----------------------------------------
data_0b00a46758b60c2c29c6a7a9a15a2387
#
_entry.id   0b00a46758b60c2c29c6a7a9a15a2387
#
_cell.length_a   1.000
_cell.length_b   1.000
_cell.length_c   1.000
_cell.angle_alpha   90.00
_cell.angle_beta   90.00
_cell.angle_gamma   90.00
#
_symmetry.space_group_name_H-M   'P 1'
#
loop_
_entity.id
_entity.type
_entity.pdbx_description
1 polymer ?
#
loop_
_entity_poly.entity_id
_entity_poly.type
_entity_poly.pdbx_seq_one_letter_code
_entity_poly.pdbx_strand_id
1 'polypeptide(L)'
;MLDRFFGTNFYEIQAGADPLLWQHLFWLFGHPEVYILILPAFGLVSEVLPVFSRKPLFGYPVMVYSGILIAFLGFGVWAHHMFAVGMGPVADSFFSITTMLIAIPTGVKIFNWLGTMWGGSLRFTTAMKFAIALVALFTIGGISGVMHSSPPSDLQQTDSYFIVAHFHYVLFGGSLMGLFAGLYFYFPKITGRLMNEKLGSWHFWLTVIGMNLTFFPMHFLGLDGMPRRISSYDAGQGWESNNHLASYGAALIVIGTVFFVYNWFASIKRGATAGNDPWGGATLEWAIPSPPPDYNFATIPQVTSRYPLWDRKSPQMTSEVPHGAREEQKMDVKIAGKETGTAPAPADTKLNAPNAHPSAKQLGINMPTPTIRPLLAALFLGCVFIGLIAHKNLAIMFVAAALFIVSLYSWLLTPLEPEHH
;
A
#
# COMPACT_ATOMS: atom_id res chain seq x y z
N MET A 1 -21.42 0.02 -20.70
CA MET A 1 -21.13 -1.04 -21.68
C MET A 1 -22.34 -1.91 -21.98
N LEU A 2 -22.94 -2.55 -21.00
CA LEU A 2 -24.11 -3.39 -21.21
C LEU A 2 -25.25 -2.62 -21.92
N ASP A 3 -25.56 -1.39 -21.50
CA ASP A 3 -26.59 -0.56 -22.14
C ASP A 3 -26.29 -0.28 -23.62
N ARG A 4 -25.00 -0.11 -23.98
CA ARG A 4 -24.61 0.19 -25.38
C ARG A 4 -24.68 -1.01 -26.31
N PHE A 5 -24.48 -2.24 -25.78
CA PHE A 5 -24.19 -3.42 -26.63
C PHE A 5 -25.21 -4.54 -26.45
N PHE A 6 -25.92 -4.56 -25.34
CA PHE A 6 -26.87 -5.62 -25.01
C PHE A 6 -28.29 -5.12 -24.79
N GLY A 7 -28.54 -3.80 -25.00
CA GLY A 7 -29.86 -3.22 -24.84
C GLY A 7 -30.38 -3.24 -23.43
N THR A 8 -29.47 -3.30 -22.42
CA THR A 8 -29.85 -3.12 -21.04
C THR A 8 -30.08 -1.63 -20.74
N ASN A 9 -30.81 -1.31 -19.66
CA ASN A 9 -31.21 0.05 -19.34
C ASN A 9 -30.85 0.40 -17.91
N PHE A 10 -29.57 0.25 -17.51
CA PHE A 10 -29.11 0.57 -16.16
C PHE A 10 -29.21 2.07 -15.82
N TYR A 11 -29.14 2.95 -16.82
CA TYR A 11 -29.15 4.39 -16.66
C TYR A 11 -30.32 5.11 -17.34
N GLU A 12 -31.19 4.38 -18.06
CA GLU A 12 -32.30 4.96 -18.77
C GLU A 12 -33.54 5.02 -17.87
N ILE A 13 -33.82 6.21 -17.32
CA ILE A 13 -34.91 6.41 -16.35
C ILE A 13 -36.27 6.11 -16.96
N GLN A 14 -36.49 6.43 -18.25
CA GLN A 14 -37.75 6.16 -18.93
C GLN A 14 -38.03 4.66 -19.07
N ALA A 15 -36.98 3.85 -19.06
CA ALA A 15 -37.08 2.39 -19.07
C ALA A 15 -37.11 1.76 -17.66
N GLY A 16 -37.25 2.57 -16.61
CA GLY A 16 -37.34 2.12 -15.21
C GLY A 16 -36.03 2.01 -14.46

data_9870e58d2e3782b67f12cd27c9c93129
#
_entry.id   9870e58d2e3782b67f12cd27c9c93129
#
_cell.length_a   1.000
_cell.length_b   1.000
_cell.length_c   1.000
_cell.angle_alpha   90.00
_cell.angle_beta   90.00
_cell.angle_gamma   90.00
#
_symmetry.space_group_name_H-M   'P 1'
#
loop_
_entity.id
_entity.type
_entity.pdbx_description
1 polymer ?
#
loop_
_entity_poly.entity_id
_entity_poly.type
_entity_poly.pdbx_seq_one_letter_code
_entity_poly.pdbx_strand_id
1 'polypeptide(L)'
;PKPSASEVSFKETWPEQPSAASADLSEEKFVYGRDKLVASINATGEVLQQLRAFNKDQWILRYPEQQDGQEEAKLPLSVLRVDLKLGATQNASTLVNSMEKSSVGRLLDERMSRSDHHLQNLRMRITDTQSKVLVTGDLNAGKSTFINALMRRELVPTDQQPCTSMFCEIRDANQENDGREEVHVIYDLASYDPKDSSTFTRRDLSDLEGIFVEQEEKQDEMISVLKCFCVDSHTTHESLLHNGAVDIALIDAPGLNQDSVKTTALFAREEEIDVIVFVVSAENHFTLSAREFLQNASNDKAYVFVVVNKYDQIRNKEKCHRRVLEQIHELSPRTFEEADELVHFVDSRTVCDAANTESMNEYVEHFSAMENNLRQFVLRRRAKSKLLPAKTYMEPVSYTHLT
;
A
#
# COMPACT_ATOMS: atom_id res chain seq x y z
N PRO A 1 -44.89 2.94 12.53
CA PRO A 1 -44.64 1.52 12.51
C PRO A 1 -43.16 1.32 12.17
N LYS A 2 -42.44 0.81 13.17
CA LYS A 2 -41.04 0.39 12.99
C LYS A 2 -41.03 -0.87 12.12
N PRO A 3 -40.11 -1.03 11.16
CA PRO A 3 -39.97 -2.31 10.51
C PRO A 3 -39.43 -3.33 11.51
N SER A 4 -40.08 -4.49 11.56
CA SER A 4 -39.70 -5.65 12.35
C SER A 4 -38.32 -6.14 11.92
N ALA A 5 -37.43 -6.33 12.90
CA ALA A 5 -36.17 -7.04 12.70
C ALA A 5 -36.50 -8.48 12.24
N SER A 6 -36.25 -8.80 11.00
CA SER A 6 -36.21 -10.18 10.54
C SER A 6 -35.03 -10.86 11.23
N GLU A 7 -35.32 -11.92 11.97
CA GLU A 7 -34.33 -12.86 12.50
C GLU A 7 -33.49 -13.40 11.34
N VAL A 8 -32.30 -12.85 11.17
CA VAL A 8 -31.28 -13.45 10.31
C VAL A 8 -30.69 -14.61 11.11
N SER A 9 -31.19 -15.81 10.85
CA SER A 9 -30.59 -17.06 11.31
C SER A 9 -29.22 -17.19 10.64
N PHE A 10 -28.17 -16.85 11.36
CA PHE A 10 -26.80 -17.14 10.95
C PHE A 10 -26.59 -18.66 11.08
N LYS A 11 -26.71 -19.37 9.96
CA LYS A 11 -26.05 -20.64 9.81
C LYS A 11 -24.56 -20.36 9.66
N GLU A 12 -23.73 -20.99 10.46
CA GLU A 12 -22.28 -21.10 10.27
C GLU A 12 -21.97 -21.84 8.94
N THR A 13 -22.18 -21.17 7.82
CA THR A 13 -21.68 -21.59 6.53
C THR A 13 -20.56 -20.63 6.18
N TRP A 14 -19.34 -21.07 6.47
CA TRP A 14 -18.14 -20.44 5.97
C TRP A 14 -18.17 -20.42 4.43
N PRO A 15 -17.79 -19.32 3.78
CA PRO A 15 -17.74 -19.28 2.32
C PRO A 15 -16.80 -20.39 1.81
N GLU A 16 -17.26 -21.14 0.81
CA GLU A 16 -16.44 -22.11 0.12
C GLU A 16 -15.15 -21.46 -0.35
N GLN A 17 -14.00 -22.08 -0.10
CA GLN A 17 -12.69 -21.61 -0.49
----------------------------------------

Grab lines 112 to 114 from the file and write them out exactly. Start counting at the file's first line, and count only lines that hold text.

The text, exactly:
N LYS A 2 -42.44 0.81 13.17
CA LYS A 2 -41.04 0.39 12.99
C LYS A 2 -41.03 -0.87 12.12